We establish a baseline for training a Residual network to 94% test accuracy on CIFAR10, which takes 297s on a single V100 GPU.
In which we reproduce a baseline to train CIFAR10 in 6 minutes and then speed it up a little – we observe that there’s plenty of room for improvement before the GPU runs out of FLOPs
Over the past few months, I’ve been investigating how to train deep neural networks quickly. Or at least not as slowly.
My interest in the problem began earlier this year, during a project with Sam Davis at Myrtle. We were compressing large recurrent networks for automatic speech recognition to deploy on FPGAs and needed to retrain the models. The baseline implementation from Mozilla took a week to train on 16 GPUs. After some great work by Sam to remove bottlenecks and move to mixed-precision computation on Nvidia Volta GPUs, we were able to reduce training times more than 100-fold and bring iterations down below a day on a single GPU.
This was crucial to our ability to progress and got me wondering what else we could speed up and what applications this might enable.
At about the same time, folks at Stanford were thinking along similar lines and launched the DAWNBench competition to compare training speeds on a range of deep learning benchmarks. Of most interest were the benchmarks for training image classification models to 94% test accuracy on CIFAR10 and 93% top-5 accuracy on ImageNet. Image classification is a particularly popular field of deep learning research, but the initial entries didn’t reflect state-of-the-art practices on modern hardware and took multiple hours to train.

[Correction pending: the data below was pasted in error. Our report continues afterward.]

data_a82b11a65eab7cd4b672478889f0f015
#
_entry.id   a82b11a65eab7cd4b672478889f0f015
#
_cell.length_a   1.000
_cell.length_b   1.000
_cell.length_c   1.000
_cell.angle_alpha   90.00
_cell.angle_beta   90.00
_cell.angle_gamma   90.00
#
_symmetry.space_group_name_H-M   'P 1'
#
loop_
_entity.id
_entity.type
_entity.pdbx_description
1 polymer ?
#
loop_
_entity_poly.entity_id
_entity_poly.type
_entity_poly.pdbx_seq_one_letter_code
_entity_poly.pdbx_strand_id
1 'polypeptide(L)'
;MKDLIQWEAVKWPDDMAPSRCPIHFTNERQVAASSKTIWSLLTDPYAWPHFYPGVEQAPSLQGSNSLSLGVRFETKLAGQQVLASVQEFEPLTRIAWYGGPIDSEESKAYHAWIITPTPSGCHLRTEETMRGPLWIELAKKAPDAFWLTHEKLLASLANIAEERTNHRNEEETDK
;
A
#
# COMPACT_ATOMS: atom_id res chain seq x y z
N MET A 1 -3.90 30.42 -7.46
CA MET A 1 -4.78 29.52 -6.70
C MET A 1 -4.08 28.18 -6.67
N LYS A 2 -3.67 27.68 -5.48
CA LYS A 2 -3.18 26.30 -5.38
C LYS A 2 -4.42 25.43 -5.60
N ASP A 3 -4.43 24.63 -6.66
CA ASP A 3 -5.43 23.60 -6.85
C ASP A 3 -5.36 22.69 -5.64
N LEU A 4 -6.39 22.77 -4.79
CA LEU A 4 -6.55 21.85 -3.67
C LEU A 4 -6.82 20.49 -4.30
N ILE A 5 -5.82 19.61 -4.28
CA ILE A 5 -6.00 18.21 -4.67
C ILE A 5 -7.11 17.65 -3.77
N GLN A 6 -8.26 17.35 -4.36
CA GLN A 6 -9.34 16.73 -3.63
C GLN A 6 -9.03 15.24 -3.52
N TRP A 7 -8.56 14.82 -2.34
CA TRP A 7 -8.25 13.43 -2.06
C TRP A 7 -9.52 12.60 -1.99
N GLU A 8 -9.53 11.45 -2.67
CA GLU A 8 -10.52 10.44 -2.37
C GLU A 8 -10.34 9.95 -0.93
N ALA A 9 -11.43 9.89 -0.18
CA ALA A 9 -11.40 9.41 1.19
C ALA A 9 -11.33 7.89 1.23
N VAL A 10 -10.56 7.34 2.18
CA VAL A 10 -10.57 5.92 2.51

By the time the competition closed in April, the situation had changed and on CIFAR10, the fastest single GPU entry, from fast.ai student Ben Johnson, reached 94% accuracy in under 6 minutes (341s). The main innovations were mixed-precision training, choosing a smaller network with sufficient capacity for the task and employing higher learning rates to speed up stochastic gradient descent (SGD).
So an obvious question is: how good is 341s to train to 94% test accuracy on CIFAR10? The network used in the fastest submission was an 18-layer Residual network, shown below. (Click-and-scroll to navigate the network, and hover over nodes to see more information.) In this case the number of layers refers to the serial depth of (purple) convolutional and (blue) fully connected layers although the terminology is by no means universal:
The network was trained for 35 epochs using SGD with momentum and the slightly odd learning rate schedule below:
Let’s see how long training should take in this setup assuming 100% compute efficiency on a single NVIDIA Volta V100 GPU – the top-of-the-line data centre GPU used by the winning DAWNBench entries. A forward and backward pass through the network on a 32×323 CIFAR10 image, requires approximately 2.8×109 FLOPs. Assuming that parameter update computations are essentially free, 35 epochs of training on the 50,000 image dataset should complete in approximately 5×1015 FLOPs.
Equipped with 640 Tensor Cores, Tesla V100 delivers 125 TeraFLOPS of deep learning performance